Deceptiveness on the PAI: A Study of naïve faking with psychiatric inpatients

Matthew R. Baity*, Caleb J. Siefert, Anthony Chambers, Mark A. Blais

*Corresponding author for this work

Research output: Contribution to journalArticlepeer-review

31 Scopus citations


In this study, we sought to explore the diagnostic accuracy of the Personality Assessment Inventory (PAI; Morey, 1991) Validity scales (Negative Impression Management [NIM] and Positive Impression Management [PIM]) and indexes (Malingering index, Defensiveness index [DEF]; Morey, 1993, 1996; Cashel Discriminant Function; Cashel, Rogers, Sewell, & Martin-Cannici, 1995; and Rogers Discriminant Function [RDF]; Rogers, Sewell, Morey, & Ustad, 1996) to identify differences in profiles completed by psychiatric inpatients under standardized instructions (Time 1) and after random assignment (Time 2) to a fake good (n = 21), fake bad (n = 20), or retest (n = 21) scenario. Repeated measures analysis of variance revealed a significant interaction effect. Whereas the retest group did not show any significant changes on the PAI variables from Time 1 to Time 2, both faking groups showed changes in expected directions. Discriminant function analyses revealed that NIM, RDF, and lower scores on DEF best differentiated between the faking bad and retest groups. PIM was the only nonredundant significant score discriminating the faking good and retest groups. Cutoffs for these scales and indexes established in prior research were supported using diagnostic efficiency statistics. Results suggest that NIM and RDF in faking bad scenarios and PIM in faking good scenarios are most sensitive to unsophisticated attempts to dissimulate by inpatient psychiatric patients.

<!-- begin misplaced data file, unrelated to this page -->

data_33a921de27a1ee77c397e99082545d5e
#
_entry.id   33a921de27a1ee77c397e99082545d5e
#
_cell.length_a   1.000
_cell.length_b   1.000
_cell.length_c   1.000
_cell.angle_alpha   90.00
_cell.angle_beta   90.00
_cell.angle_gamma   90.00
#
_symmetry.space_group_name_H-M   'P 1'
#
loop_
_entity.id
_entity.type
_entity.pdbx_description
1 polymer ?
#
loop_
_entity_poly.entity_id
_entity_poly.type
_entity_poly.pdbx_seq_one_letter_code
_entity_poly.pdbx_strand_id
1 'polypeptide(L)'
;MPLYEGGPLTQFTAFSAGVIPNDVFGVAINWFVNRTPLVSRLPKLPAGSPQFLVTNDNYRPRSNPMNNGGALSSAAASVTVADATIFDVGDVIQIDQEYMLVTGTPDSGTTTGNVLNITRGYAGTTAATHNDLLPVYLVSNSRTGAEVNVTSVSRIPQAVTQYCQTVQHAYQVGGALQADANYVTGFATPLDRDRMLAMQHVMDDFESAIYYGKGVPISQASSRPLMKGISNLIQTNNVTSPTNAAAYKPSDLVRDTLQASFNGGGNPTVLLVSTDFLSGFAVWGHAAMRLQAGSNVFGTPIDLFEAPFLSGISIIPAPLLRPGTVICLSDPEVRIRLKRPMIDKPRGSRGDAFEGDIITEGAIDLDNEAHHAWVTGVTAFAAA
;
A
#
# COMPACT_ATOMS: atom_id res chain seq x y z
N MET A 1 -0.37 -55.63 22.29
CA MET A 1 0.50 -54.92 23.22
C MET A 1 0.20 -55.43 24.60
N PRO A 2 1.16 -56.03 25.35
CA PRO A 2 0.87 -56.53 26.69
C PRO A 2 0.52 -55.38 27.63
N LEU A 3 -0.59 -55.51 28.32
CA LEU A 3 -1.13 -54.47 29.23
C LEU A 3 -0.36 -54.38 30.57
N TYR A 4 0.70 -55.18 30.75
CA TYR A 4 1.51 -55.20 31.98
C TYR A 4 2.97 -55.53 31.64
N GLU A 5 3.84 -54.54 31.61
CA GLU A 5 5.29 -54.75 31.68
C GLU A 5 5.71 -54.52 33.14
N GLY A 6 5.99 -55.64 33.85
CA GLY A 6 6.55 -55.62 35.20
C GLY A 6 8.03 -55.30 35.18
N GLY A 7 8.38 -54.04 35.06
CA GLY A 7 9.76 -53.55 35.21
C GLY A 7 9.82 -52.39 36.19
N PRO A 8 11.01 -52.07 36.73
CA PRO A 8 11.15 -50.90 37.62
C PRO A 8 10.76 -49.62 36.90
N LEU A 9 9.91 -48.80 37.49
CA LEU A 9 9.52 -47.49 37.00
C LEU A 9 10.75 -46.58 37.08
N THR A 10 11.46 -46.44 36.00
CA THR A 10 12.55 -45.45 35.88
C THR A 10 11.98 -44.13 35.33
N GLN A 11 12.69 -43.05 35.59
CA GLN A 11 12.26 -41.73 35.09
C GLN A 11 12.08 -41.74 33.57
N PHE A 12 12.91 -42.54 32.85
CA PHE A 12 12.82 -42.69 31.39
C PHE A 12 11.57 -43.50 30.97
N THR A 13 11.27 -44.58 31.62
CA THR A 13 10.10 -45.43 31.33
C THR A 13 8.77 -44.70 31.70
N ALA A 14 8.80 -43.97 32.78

Original languageEnglish (US)
Pages (from-to)16-24
Number of pages9
JournalJournal of Personality Assessment
Issue number1
StatePublished - Feb 2007

ASJC Scopus subject areas

  • Clinical Psychology
  • Psychiatry and Mental health
  • Health, Toxicology and Mutagenesis


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